Research suggests that 66.7 percent of people consult online reviews before making a major purchase. We’re not just talking about millennials here, either.
In fact, as the chart to the right shows, 62 percent of people age 35-54 and 61 percent of people age 55+ at least “occasionally” read online reviews when trying to find out more about a local business.
That’s a pretty large majority.
Because of this, you need to understand how to gather online reviews and ensure they’re easily available. In this article, we’ll take a look at what you can do to encourage online reviews. By the end, you’ll know more than enough to ensure you’re seen online in a positive light.
Step 1: Make it easy
If you’re an offline business, it’s worth setting up an account with Google Business. By doing so, you’ll ensure your business can be reviewed simply by searching for it within Google.
There are third-party review sites like Yelp you might want to look at, too. You can set up an account with Yelp by visiting their page dedicated to business owners. Another good idea is to consult a web developer to set up a review system on your site, similar to what Amazon provides.
Step 2: Ask for the review
Not everyone will automatically leave a review after engaging with your business. The most effective way to get them onboard is to simply ask them after a sale. The easiest way to do this is to immediately send an email, post-purchase.
How do you get their email address? One way is to give them an incentive of some kind. A free white paper. A coupon. Or a chance to get future offers. Then you can ask for a review when you send out your first email. Marks & Spencer, a store in the UK, boosted online reviews by 400 percent using a strategy similar to the one just mentioned.
It’s important, however, that you don’t provide incentives for positive reviews. This is against the terms of service for many online review sites, including Google and Yelp.
If you’re a service business, and you have customers you’ve been dealing with for more than six months, creating a video case study is an even better idea.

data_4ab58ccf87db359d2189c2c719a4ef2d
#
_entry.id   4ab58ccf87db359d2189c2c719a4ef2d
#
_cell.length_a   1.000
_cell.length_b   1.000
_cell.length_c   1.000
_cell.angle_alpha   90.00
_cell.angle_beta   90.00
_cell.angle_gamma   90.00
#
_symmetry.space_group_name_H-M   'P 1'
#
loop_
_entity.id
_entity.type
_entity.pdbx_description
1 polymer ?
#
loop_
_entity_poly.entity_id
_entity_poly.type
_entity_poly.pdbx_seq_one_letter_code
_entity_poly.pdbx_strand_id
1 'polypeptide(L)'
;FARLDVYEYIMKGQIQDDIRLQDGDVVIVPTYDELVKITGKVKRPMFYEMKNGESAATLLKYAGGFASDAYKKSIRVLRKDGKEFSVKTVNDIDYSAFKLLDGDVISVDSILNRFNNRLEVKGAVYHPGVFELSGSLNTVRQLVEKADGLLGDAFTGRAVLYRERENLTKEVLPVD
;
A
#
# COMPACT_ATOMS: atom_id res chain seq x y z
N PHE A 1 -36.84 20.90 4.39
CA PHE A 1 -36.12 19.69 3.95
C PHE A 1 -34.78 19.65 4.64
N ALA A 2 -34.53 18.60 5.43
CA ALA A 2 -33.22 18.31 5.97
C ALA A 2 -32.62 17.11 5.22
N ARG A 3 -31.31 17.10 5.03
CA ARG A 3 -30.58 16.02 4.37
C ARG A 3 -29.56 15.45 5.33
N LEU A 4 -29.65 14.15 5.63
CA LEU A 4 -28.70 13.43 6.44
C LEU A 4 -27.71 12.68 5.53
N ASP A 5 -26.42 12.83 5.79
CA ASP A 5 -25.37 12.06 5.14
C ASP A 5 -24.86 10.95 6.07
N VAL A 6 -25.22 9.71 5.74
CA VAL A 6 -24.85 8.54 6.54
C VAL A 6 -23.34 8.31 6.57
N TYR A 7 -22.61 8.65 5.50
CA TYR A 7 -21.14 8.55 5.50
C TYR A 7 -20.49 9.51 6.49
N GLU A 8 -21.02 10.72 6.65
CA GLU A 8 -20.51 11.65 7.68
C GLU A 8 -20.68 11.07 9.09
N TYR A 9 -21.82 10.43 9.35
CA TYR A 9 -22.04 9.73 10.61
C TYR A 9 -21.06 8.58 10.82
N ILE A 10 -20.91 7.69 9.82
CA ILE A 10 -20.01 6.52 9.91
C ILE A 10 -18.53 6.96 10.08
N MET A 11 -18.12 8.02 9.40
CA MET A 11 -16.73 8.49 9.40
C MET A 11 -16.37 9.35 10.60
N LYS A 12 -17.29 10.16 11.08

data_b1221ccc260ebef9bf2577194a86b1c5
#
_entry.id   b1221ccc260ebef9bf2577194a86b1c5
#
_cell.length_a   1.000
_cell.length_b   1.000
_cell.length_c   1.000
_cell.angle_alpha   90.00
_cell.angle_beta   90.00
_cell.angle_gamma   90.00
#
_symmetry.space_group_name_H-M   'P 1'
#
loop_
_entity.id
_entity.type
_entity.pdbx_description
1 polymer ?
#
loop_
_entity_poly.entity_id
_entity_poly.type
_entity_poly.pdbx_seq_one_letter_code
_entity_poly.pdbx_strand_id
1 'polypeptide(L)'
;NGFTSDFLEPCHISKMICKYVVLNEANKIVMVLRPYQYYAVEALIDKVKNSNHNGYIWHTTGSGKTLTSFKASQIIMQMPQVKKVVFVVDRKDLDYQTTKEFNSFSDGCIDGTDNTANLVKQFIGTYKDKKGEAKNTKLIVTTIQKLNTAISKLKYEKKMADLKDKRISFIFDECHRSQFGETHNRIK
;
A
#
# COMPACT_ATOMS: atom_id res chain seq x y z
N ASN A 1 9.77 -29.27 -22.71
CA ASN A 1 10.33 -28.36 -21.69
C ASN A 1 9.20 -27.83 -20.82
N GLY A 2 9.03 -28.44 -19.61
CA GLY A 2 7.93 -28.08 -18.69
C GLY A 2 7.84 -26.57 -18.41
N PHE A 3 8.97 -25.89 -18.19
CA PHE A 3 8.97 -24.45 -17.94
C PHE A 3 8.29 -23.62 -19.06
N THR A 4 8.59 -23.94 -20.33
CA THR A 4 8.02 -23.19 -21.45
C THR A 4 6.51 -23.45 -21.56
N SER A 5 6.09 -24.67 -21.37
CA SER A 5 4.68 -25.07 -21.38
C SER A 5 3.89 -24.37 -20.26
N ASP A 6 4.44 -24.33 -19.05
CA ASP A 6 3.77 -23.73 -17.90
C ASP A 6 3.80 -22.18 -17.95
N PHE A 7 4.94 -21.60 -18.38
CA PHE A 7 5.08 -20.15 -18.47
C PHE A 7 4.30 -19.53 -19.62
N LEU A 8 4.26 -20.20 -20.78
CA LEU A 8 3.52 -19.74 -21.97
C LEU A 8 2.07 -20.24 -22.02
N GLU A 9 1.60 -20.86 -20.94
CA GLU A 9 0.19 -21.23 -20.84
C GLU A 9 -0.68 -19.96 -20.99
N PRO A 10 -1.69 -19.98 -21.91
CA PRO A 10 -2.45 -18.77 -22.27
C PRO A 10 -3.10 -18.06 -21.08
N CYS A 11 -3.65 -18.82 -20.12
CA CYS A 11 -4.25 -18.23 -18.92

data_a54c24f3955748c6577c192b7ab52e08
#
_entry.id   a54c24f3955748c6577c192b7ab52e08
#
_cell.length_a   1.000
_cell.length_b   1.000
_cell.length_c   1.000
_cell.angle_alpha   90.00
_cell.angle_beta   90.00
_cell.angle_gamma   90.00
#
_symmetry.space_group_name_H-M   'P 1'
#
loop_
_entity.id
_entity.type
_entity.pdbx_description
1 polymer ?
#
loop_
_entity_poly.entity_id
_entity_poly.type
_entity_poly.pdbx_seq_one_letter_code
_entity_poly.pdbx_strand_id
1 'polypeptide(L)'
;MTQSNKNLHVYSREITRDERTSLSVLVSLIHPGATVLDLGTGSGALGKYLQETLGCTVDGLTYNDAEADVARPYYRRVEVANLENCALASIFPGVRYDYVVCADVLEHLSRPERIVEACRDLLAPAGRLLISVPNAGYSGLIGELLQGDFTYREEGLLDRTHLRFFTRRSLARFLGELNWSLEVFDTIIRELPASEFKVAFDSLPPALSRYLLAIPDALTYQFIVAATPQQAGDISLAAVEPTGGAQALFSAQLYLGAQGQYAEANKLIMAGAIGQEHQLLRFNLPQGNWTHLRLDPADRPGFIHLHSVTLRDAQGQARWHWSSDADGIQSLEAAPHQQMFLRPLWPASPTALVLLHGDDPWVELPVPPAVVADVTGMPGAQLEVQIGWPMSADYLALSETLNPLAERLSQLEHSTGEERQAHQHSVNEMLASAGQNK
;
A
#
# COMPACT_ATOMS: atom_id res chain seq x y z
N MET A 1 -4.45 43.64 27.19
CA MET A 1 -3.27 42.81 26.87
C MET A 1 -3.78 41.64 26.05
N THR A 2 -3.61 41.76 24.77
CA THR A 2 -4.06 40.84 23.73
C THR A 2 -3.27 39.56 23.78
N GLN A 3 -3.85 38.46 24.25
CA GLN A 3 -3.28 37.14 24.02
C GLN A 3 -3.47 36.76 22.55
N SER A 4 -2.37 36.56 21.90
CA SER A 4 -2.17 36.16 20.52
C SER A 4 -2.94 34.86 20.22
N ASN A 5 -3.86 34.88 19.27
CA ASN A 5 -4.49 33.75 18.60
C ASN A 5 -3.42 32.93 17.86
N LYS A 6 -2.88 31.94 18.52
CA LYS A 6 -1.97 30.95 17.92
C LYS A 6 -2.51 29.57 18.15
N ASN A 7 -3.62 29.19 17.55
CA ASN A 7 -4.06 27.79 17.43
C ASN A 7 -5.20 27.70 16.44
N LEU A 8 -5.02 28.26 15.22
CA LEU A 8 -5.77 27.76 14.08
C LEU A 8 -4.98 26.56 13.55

The amount of trust in a review increases substantially when an existing customer says good things about your company on video. And a lot more can be communicated via video, compared to a text-based review of a couple of sentences.
If you need some inspiration, check out the case studies section of Hubspot.
Step 3: Have a negative-reviews strategy
Eliminating negative reviews is nearly impossible, and you shouldn’t want to. When consumers see both positive and negative reviews together, 68 percent trust positive reviews more. You should, however, still take action when you see a negative review.
Here’s how: Your first action point is to simply leave a response notifying the reviewer that you’re acting in response to comments made. The second is to provide some kind of offer for the person who left the negative review. A discount maybe, for their next visit. In doing so, you’ll show potential customers reading the review that you take feedback seriously and customer service is a priority.
Step 4: Leave reviews where people can see them
You may want to obtain express permission that you can take reviews and use them elsewhere on your site. Strategically placed reviews can impact how people perceive certain web pages.
For instance, reviews displayed on your homepage tend to increase trust. And reviews placed on a checkout page may encourage people during the last step of the buyer’s journey. One company managed to boost conversions by 34 percent simply by placing a review on the homepage.
Step 5: Reap the benefits
Research by Harvard Business School found that an extra star on a restaurant’s Yelp profile could boost revenue by 5 to 9 percent. This confirms what we’ve been saying all along: online reviews matter. Think of them as online versions of ‘word of mouth’ recommendations.
Using the above tips, you should now know how to improve your business’s performance using online reviews. Take action now, and there’s a good chance your bottom line will benefit.
Contact: Theresa Weber is senior vice president of Concept Group, an advertising agency in St. Paul specializing in business-to-business communications:
651-242-5613; firstname.lastname@example.org; www.conceptgroup.com.